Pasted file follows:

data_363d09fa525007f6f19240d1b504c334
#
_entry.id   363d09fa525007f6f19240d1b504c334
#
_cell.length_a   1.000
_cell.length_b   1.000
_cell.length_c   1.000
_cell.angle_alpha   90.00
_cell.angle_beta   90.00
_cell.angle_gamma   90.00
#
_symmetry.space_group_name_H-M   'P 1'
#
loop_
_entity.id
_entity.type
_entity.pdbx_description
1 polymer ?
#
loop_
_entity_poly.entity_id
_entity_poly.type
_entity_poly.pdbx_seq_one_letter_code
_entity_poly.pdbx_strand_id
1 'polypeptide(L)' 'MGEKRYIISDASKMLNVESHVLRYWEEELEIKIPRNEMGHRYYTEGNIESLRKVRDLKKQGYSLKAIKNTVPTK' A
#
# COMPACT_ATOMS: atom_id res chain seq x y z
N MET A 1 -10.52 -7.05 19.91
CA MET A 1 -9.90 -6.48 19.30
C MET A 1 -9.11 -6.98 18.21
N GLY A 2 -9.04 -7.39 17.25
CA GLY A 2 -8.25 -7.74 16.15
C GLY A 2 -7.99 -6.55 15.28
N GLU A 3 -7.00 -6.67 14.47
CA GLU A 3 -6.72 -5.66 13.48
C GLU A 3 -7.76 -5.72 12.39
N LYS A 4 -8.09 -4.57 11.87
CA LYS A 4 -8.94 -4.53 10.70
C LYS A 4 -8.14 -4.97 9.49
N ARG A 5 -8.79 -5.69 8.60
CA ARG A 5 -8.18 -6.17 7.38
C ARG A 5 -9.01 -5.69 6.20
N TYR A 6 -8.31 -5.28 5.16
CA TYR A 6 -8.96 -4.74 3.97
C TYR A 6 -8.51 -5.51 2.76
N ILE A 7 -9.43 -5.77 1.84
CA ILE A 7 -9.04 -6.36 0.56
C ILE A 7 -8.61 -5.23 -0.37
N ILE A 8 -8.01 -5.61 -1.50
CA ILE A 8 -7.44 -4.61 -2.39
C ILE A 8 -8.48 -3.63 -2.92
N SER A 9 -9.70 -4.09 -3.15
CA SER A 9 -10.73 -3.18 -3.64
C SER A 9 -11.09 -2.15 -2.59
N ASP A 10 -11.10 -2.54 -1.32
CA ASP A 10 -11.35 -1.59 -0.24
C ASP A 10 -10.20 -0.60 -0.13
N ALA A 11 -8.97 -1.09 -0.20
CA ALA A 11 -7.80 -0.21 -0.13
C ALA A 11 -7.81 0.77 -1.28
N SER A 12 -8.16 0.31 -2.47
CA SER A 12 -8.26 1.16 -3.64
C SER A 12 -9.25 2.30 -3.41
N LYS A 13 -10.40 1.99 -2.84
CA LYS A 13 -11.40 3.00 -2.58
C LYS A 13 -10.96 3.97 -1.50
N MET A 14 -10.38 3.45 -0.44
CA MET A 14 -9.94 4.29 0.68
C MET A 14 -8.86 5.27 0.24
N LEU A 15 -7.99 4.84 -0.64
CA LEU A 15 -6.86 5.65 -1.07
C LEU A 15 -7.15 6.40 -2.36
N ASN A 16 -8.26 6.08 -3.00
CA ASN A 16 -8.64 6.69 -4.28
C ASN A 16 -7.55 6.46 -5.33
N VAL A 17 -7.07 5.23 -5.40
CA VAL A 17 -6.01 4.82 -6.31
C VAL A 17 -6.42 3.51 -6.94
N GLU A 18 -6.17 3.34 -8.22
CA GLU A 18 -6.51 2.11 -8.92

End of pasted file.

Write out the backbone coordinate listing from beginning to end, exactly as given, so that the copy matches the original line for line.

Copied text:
data_363d09fa525007f6f19240d1b504c334
#
_entry.id   363d09fa525007f6f19240d1b504c334
#
_cell.length_a   1.000
_cell.length_b   1.000
_cell.length_c   1.000
_cell.angle_alpha   90.00
_cell.angle_beta   90.00
_cell.angle_gamma   90.00
#
_symmetry.space_group_name_H-M   'P 1'
#
loop_
_entity.id
_entity.type
_entity.pdbx_description
1 polymer ?
#
loop_
_entity_poly.entity_id
_entity_poly.type
_entity_poly.pdbx_seq_one_letter_code
_entity_poly.pdbx_strand_id
1 'polypeptide(L)' 'MGEKRYIISDASKMLNVESHVLRYWEEELEIKIPRNEMGHRYYTEGNIESLRKVRDLKKQGYSLKAIKNTVPTK' A
#
# COMPACT_ATOMS: atom_id res chain seq x y z
N MET A 1 -10.52 -7.05 19.91
CA MET A 1 -9.90 -6.48 19.30
C MET A 1 -9.11 -6.98 18.21
N GLY A 2 -9.04 -7.39 17.25
CA GLY A 2 -8.25 -7.74 16.15
C GLY A 2 -7.99 -6.55 15.28
N GLU A 3 -7.00 -6.67 14.47
CA GLU A 3 -6.72 -5.66 13.48
C GLU A 3 -7.76 -5.72 12.39
N LYS A 4 -8.09 -4.57 11.87
CA LYS A 4 -8.94 -4.53 10.70
C LYS A 4 -8.14 -4.97 9.49
N ARG A 5 -8.79 -5.69 8.60
CA ARG A 5 -8.18 -6.17 7.38
C ARG A 5 -9.01 -5.69 6.20
N TYR A 6 -8.31 -5.28 5.16
CA TYR A 6 -8.96 -4.74 3.97
C TYR A 6 -8.51 -5.51 2.76
N ILE A 7 -9.43 -5.77 1.84
CA ILE A 7 -9.04 -6.36 0.56
C ILE A 7 -8.61 -5.23 -0.37
N ILE A 8 -8.01 -5.61 -1.50
CA ILE A 8 -7.44 -4.61 -2.39
C ILE A 8 -8.48 -3.63 -2.92
N SER A 9 -9.70 -4.09 -3.15
CA SER A 9 -10.73 -3.18 -3.64
C SER A 9 -11.09 -2.15 -2.59
N ASP A 10 -11.10 -2.54 -1.32
CA ASP A 10 -11.35 -1.59 -0.24
C ASP A 10 -10.20 -0.60 -0.13
N ALA A 11 -8.97 -1.09 -0.20
CA ALA A 11 -7.80 -0.21 -0.13
C ALA A 11 -7.81 0.77 -1.28
N SER A 12 -8.16 0.31 -2.47
CA SER A 12 -8.26 1.16 -3.64
C SER A 12 -9.25 2.30 -3.41
N LYS A 13 -10.40 1.99 -2.84
CA LYS A 13 -11.40 3.00 -2.58
C LYS A 13 -10.96 3.97 -1.50
N MET A 14 -10.38 3.45 -0.44
CA MET A 14 -9.94 4.29 0.68
C MET A 14 -8.86 5.27 0.24
N LEU A 15 -7.99 4.84 -0.64
CA LEU A 15 -6.86 5.65 -1.07
C LEU A 15 -7.15 6.40 -2.36
N ASN A 16 -8.26 6.08 -3.00
CA ASN A 16 -8.64 6.69 -4.28
C ASN A 16 -7.55 6.46 -5.33
N VAL A 17 -7.07 5.23 -5.40
CA VAL A 17 -6.01 4.82 -6.31
C VAL A 17 -6.42 3.51 -6.94
N GLU A 18 -6.17 3.34 -8.22
CA GLU A 18 -6.51 2.11 -8.92